Rep. Kastenmeier seemed to be caught off-guard by the revelation that Varelli had been responsible for two very different sets of allegations about the nature and activities of CISPES. He said the revelation of the document which Varelli wrote earlier raised questions about whether his current allegations were credible. Kastenmeier asked for an explanation from Douglass Larson, Varelli's attorney. Larson explained that Varelli's "point of view, politically, has somewhat altered." How far it has been altered became apparent when Varelli told Minority Counsel Slobodin that, "In El Salvador, the policies of the United States are wrong because the people (are) being killed down there... My people are being killed daily."
The document containing Varelli's allegations that CISPES had links to Communists and terrorists and had threatened the life of President Reagan had been mailed in April 1986 to James L. Tyson, author of Target America, and J. Michael Waller, an expert on leftist groups who works for the Council for Inter- American Security. At the time they received the document, both Tyson and Waller tried to check out Varelli's credibility. They eventually dismissed him as a "nut." At a news conference following the hearings, Waller and Tyson told of their contacts with Varelli and offered the opinion that he had been co- opted and manipulated by leftist groups.
It is apparent to anyone with an elementary knowledge of CISPES that Schlesinger's reports, described by Dan Rather as the result of "a ions investigation," were shamefully inadequate. In addition to not checking out Varelli, Schlesinger never mentioned that CISPES, in its own literature, is openly supportive of the FMLN-FDR, the military and political arms of the Communists in El Salvador. In an interview with AIM, Schlesinger claimed that he had seen CISPES literature, but he refused to concede the group supported the Salvadoran Communists. Schlesinger also claimed ignorance about a document, captured from the Salvadoran guerrillas several years ago, that describes how the Salvadoran Communist agent, Farid Handal, established CISPES with the help of the Cuban mission to the United Nations, the Communist Party U.S.A., and other U.S. political groups (see AIM Report, April 1, 1981). CISPES has helped spread disinformation helpful to the Communist cause in El Salvador, such as the story that U.S. military advisers there were teaching torture techniques.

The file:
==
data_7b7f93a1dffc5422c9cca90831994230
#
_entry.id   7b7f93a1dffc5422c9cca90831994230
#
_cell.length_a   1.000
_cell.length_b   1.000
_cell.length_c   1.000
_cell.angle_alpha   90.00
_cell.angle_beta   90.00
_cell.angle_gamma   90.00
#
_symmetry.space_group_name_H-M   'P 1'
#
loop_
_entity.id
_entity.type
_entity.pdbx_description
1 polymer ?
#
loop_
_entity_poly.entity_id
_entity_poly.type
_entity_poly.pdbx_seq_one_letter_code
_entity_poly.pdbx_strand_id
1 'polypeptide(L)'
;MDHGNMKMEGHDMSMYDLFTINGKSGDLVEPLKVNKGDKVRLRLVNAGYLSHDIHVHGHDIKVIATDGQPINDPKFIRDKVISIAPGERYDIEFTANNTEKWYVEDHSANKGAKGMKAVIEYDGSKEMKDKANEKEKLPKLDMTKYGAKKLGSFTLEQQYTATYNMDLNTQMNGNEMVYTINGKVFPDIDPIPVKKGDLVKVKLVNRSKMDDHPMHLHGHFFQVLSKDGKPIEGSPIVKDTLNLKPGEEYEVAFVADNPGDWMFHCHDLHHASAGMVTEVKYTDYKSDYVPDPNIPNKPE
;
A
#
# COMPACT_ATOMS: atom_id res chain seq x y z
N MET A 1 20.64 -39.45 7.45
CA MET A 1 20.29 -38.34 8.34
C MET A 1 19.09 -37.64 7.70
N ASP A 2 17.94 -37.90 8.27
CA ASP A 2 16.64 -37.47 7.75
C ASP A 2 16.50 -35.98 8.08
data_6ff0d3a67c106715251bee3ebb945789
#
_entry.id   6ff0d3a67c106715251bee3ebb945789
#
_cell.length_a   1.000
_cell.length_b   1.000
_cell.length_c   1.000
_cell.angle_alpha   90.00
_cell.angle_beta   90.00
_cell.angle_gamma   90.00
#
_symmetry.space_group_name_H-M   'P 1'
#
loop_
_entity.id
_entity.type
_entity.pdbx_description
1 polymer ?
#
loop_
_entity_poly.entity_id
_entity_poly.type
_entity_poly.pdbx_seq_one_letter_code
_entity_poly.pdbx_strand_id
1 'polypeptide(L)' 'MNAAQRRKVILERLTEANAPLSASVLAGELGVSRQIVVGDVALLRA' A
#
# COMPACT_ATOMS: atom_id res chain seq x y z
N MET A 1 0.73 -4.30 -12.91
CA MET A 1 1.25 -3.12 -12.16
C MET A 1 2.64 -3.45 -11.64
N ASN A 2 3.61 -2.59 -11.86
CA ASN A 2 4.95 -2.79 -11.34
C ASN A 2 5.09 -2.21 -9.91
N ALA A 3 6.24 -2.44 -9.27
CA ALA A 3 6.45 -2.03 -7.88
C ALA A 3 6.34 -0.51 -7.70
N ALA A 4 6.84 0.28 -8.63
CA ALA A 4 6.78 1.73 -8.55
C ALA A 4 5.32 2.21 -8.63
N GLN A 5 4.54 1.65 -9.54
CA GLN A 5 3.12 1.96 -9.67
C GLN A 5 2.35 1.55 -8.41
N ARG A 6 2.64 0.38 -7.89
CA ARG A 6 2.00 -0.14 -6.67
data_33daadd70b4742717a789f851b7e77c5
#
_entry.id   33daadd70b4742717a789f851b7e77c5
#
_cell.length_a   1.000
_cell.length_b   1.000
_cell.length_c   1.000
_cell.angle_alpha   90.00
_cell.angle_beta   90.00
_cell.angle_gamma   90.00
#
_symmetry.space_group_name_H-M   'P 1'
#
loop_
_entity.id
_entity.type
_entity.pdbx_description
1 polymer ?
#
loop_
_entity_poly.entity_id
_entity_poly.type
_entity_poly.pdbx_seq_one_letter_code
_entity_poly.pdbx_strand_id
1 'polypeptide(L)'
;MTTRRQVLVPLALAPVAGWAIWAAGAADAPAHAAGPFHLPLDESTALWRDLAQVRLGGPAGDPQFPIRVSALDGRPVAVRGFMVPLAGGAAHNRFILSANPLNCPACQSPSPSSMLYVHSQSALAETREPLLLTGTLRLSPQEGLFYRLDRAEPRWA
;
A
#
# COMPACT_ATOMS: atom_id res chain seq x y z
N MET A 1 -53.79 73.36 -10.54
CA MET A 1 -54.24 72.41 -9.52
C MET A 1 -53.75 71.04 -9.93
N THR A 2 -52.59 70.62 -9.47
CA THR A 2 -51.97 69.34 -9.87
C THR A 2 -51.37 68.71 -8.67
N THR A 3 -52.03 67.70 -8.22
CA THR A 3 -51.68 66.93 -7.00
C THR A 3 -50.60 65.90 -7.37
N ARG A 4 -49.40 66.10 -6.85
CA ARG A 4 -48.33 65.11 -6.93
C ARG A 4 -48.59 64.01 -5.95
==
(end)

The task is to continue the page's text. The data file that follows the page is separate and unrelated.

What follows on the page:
After playing up Varelli's charses, CBS failed to report the hearing at which Varelli was discredited. Demand that CBS correct this smear of the FBI. Write to Howard Stringer, President, CBS News, 524 West 57th St., N.Y., N.Y. 10019.
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NOTES FROM THE EDITOR'S CUFF By Reed Irvine
THE LEAD STORY IN THIS ISSUE IS ABOUT THE DONAHUE SHOW OF FEBRUARY 16, TO WHICH Kris Kristofferson, the star of "Amerika," William Colby, the former head of the CIA, and I were invited to discuss the controversial ABC miniseries. We received a lot of comment from AIM members and others that saw the program. They loved it. I thought it was the best of the many discussions of "Amerika" in which I participated. I have been involved in a lot of them over the past two months, including one on "Good Morning America" and ABC's "Viewpoint." The media interest in this program was the most intense that I have ever seen. That calls for an explanation, since the series itself was generally agreed to be boring and badly done.
THIS WAS AN EXCELLENT EXAMPLE OF THE ABILITY OF A SMALL FRINGE ON THE FAR LEFT TO exploit and manipulate the media. The Communist Party, USA, which is the domestic voice of the Kremlin, was enormously successful in getting the party line widely publicized. This provides a good opportunity to show how the process works and the key role that is played by the Communist Party's daily newspaper, the People's Daily World (PDW). The PDW claims 9,400 subscribers, which is about a third as many as the AIM Report and less than a fourth as many as the conservative weekly, Human Events. Is it possible that a publication with such a puny circulation could have as much influence as I have suggested?